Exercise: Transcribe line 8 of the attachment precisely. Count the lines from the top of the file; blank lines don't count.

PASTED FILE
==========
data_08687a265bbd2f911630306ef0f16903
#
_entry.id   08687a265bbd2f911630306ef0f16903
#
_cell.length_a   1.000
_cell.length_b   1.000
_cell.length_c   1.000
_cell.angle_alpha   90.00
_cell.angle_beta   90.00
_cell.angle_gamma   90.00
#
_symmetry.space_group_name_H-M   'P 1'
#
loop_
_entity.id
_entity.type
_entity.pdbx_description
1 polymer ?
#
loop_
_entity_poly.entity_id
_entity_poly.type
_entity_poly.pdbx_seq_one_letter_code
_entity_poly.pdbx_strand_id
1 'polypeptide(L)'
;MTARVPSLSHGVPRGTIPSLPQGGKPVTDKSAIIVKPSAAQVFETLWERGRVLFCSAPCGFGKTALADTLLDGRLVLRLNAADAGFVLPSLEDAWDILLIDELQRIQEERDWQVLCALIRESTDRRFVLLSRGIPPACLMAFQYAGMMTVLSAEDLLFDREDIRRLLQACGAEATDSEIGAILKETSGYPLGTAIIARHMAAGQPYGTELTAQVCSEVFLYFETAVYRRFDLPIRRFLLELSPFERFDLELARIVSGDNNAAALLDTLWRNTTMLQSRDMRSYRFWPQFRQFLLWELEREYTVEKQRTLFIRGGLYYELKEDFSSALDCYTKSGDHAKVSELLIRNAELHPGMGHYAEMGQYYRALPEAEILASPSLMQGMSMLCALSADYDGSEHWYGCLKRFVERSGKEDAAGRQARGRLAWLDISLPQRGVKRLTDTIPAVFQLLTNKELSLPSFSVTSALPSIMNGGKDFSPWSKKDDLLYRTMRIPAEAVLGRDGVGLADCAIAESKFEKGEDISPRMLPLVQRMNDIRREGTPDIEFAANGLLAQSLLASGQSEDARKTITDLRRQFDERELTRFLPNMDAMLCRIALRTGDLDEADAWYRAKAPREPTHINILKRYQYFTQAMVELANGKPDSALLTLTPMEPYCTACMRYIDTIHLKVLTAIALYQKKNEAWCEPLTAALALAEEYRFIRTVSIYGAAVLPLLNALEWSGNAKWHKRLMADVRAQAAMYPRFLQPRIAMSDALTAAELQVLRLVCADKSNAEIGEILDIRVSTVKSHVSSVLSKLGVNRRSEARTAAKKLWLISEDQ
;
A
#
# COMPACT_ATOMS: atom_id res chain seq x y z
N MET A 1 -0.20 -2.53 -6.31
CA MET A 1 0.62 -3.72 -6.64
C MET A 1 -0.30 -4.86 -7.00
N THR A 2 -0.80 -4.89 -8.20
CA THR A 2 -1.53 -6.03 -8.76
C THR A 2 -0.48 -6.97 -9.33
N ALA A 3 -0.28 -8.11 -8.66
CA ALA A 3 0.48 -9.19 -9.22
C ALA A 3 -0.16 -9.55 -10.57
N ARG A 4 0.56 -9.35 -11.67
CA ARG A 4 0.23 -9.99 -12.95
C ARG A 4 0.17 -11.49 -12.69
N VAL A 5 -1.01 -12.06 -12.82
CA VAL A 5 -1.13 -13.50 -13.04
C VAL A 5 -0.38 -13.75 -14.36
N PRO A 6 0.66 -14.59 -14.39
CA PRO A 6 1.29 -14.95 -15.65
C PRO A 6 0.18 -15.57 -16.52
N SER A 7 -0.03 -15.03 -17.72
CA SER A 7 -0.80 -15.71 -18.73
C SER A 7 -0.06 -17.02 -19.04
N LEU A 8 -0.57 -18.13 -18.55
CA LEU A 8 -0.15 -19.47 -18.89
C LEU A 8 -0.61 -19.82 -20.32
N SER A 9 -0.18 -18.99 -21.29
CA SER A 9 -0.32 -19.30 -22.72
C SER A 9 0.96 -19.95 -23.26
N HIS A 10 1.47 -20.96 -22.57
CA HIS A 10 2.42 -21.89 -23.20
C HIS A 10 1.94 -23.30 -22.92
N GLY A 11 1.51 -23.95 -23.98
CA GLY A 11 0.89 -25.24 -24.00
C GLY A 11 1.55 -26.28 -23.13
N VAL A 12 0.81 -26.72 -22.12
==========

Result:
_cell.angle_alpha   90.00